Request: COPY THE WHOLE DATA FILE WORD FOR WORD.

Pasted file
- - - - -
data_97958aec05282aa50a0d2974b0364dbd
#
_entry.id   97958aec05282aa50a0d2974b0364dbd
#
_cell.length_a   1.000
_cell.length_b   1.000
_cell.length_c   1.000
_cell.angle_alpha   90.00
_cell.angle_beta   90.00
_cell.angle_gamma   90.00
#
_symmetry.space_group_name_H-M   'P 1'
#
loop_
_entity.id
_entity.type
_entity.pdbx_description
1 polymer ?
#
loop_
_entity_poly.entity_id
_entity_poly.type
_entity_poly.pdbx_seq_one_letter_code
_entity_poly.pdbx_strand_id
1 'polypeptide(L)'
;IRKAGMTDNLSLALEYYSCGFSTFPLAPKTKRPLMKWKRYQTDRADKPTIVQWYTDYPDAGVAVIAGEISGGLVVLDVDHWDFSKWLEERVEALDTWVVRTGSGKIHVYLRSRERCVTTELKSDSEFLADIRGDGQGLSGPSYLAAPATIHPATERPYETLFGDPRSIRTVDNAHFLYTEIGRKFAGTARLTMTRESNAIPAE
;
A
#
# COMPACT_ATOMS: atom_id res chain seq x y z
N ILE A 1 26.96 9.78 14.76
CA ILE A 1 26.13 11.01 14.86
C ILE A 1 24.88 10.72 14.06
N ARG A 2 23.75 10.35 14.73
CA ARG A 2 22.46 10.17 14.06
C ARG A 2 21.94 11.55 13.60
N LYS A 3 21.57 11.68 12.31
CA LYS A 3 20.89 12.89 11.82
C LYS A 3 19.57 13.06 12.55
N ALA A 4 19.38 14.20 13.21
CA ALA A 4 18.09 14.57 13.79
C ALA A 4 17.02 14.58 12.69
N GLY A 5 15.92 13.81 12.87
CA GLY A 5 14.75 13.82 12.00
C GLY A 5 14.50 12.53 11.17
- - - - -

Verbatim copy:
data_97958aec05282aa50a0d2974b0364dbd
#
_entry.id   97958aec05282aa50a0d2974b0364dbd
#
_cell.length_a   1.000
_cell.length_b   1.000
_cell.length_c   1.000
_cell.angle_alpha   90.00
_cell.angle_beta   90.00
_cell.angle_gamma   90.00
#
_symmetry.space_group_name_H-M   'P 1'
#
loop_
_entity.id
_entity.type
_entity.pdbx_description
1 polymer ?
#
loop_
_entity_poly.entity_id
_entity_poly.type
_entity_poly.pdbx_seq_one_letter_code
_entity_poly.pdbx_strand_id
1 'polypeptide(L)'
;IRKAGMTDNLSLALEYYSCGFSTFPLAPKTKRPLMKWKRYQTDRADKPTIVQWYTDYPDAGVAVIAGEISGGLVVLDVDHWDFSKWLEERVEALDTWVVRTGSGKIHVYLRSRERCVTTELKSDSEFLADIRGDGQGLSGPSYLAAPATIHPATERPYETLFGDPRSIRTVDNAHFLYTEIGRKFAGTARLTMTRESNAIPAE
;
A
#
# COMPACT_ATOMS: atom_id res chain seq x y z
N ILE A 1 26.96 9.78 14.76
CA ILE A 1 26.13 11.01 14.86
C ILE A 1 24.88 10.72 14.06
N ARG A 2 23.75 10.35 14.73
CA ARG A 2 22.46 10.17 14.06
C ARG A 2 21.94 11.55 13.60
N LYS A 3 21.57 11.68 12.31
CA LYS A 3 20.89 12.89 11.82
C LYS A 3 19.57 13.06 12.55
N ALA A 4 19.38 14.20 13.21
CA ALA A 4 18.09 14.57 13.79
C ALA A 4 17.02 14.58 12.69
N GLY A 5 15.92 13.81 12.87
CA GLY A 5 14.75 13.82 12.00
C GLY A 5 14.50 12.53 11.17